In Mumbai slums, youth in the age range 15-24 constitute 50% of the population. One third of this population are marginalized youth who have been officially bracketed as Schedule Castes, Other Backward Castes or poor Muslims. 38% of people living in slums are young women who have received less than 10 years of formal education. Mumbai poses unique challenges to delivering quality education to the urban poor - first generation learners with limited access to public secondary schools. Girls in slums are deprived of post-secondary school education due to the lack of availability of vocational/skill education and socio-economic barriers which restrict their educational opportunities. In addition, girls are expected to contribute to the household at a very young age – with the implicit understanding that a girl is being trained for a role as a wife, mother and daughter-in-law, whereas boys are being trained for an occupation. Girls get married younger than boys, and families often think that the cost of education is wasted on a girl because it has no economic function as she will go to her in-laws’ home. Even if they continue to study, the absence of opportunities, role models, family and community support curtails their ability to find jobs. For the girls who work, most follow their mothers and at a very young age are pigeonholed into certain jobs in the informal sector as domestic helpers, cleaners and daily wage workers. They find it difficult to question and change societal/cultural norms and views related to their employment and lack the basic education and marketable skills to enter the formal workforce that is more remunerative and provides better economic and legal protection than informal jobs.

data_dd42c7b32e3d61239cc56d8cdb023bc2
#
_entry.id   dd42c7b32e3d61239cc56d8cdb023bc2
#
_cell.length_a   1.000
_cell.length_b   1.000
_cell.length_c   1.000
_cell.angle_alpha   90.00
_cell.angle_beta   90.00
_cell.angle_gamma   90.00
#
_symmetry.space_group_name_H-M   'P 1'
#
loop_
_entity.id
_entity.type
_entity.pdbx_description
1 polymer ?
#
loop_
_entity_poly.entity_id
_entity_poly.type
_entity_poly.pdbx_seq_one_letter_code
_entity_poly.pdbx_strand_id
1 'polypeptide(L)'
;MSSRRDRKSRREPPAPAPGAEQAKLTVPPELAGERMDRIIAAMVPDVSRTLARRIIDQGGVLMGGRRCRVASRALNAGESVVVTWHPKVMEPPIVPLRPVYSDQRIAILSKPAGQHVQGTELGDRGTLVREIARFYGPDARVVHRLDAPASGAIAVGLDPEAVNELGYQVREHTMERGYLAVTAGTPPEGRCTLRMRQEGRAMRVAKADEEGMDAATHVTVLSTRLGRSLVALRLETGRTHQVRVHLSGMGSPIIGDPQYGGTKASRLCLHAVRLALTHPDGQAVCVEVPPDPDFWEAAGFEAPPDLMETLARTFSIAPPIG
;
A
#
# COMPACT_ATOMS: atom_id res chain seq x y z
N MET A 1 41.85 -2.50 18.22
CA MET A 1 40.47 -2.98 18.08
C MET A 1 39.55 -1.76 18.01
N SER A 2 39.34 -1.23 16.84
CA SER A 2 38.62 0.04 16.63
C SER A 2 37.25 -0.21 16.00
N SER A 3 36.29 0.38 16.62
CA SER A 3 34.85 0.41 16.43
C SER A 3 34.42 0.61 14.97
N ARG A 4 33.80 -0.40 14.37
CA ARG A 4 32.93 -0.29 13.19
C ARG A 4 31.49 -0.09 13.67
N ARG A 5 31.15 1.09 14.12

Founded in 1995 with the goal of strengthening the capacity of women and youth to promote gender equality and human rights, Akshara works with women and youth. It provides leadership development workshops, a free library, and online courses in gender studies to empower women at the individual and community level to challenge and prevent gender based violence and discrimination. Akshara aims to change the laws and norms which lead to the discrimination of women (for example, advocating for a sexual harassment law, alongside other groups). It also works to empower women to access their rights and works with young men to prevent violence and support women in their struggles. It supports youth in taking up campaigns and actions to bring about changes in their schools, on the streets, and helps address family and inter-generational barriers to women’s advancements. Their lifeskills program focuses on empowering resource-poor young women to increase their employability by developing their knowledge, technical skills, abilities and attitudes so that they can access training, skills and opportunities to get fulltime jobs in formal sectors which will improve their agency, income generation capacities and make them financially independent. Founders Nandita Shah and Nandita Gandhi are renowned feminists from the women’s movement in India, both hold PhD’s in sociology and are active in civil society to change gender norms and campaign for equality.
EMpower’s 7th grant to Akshara will enable 80 young women to acquire technical, employability and mentorship support to become competitive in the formal workforce
Primary Location: Mumbai
Funded Since: 2010
Our Underwriters pay for all of our administrative and fundraising costs, so 100% of your donation goes directly to empowering at-risk youth.